Was there Sex in Eden?
My last post argued that the eating of the tree in Genesis 3 had nothing whatsoever to do with the emergence of sensuality in human life on earth. But this fact raises an intriguing question: Were Adam and Eve enjoying sexuality before the fall? The well-known biblical scholar James Barr, for one, believes the answer to this question is yes.
I believe I have at least one further argument to add to those of James Barr. For me, one way to get some traction on the question is to remember that the OT does in fact contain poetry about what a return to the garden of Eden might look like: the poetry of the Song of Songs / Canticles.
In the Song of Songs, the ruptures and foul consequences of the Genesis 3 are reversed and overcome, and humanity, male and female, return to Edenic life. And certainly there is sensuality aplenty.
In view of the poetry of the Song of Songs, the uneasiness and qualms about sensuality of much of the Christian tradition makes precious little sense. Augustine's description of what making babies might have looked like had it happened in Eden appears particularly ridiculous!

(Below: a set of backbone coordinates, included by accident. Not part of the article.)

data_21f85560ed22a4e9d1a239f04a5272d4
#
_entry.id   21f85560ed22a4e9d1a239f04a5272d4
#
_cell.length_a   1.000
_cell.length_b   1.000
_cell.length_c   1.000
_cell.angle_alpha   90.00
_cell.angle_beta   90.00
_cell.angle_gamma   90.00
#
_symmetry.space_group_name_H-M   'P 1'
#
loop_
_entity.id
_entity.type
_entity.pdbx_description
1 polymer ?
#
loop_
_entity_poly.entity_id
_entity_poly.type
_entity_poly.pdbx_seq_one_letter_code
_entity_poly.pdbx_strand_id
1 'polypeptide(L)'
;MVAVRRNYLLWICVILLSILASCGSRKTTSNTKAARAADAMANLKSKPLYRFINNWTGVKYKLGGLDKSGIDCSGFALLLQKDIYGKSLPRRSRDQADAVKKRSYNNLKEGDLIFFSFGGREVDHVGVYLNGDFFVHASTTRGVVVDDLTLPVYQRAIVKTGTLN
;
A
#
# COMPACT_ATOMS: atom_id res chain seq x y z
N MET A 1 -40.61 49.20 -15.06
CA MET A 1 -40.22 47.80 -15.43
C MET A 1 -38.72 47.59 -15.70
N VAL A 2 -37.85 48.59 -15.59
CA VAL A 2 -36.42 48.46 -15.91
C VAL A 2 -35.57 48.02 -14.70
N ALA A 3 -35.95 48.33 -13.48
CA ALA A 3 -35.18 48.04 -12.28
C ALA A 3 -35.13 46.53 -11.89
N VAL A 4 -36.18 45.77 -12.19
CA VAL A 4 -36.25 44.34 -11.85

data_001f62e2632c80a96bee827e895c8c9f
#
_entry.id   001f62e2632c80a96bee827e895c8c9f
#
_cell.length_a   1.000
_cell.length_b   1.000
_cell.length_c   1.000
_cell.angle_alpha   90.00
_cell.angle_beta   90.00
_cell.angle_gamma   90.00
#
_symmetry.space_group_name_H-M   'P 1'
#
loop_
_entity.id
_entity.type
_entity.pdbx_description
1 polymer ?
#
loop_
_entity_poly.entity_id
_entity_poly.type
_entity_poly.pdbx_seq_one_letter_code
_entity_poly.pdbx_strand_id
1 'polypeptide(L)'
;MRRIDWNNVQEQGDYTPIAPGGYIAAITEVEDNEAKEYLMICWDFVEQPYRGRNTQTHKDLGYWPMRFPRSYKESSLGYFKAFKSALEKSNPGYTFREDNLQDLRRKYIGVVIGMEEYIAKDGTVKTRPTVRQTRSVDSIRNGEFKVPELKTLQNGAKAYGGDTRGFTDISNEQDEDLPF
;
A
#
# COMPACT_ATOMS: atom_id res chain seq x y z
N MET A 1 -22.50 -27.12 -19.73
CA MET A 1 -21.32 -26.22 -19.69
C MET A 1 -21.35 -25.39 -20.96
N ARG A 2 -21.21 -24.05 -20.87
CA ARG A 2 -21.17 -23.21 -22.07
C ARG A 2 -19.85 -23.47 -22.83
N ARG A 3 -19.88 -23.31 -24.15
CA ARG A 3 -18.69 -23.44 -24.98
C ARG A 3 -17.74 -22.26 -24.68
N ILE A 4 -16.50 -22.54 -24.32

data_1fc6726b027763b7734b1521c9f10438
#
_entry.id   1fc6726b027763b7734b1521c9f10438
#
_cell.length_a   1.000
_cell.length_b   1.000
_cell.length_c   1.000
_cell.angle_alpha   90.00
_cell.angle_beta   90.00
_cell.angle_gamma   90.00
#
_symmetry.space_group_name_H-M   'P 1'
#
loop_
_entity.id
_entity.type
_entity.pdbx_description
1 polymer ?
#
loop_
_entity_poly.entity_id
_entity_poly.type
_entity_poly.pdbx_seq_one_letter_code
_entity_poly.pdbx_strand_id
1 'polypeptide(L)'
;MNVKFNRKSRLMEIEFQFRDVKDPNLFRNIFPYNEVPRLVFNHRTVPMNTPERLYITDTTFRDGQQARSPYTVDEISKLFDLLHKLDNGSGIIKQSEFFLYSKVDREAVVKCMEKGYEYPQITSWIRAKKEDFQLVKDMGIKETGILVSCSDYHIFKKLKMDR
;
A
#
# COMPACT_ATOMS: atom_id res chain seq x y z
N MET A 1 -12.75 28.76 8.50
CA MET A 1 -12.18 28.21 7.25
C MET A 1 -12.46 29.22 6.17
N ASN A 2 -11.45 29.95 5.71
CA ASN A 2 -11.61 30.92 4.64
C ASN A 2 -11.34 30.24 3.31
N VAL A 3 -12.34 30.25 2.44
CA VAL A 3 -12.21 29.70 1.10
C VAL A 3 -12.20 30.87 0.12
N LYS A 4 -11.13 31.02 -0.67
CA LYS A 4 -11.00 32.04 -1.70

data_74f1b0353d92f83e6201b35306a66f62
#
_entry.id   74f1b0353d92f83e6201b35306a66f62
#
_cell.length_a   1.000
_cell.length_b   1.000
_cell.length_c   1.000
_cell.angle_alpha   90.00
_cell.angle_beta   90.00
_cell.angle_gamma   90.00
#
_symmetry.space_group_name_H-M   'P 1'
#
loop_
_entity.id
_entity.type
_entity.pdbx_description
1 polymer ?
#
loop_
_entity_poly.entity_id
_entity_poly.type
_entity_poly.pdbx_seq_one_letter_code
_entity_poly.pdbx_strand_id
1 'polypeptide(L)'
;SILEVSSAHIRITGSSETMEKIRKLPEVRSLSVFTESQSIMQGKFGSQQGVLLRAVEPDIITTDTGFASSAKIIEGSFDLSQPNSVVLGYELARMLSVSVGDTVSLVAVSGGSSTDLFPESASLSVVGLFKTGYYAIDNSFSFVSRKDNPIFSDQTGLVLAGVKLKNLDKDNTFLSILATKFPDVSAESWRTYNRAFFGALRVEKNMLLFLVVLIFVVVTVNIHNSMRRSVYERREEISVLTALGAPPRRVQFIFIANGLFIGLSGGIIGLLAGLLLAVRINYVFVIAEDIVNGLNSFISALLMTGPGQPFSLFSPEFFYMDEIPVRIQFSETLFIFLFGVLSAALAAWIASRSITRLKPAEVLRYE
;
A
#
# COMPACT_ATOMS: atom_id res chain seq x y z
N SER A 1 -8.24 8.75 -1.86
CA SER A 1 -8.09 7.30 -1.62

Here are his words (usually printed in Latin!) from his City of God, 14.26:
In Eden, it would have been possible to beget offspring without foul lust. The sexual organs would have been stimulated into necessary activity by will-power alone, just as the will controls other organs. Then, without being goaded on by the allurement of passion, the husband could have relaxed upon his wife's breasts with complete peace of mind and bodily tranquility, that part of his body not activated by tumultuous passion, but brought into service by the deliberate use of power when the need arose, the seed dispatched into the womb with no loss of his wife's virginity. So, the two sexes could have come together for impregnation and conception by an act of will, rather than by lustful cravings. (City of God, Bk. 14, chp. 26).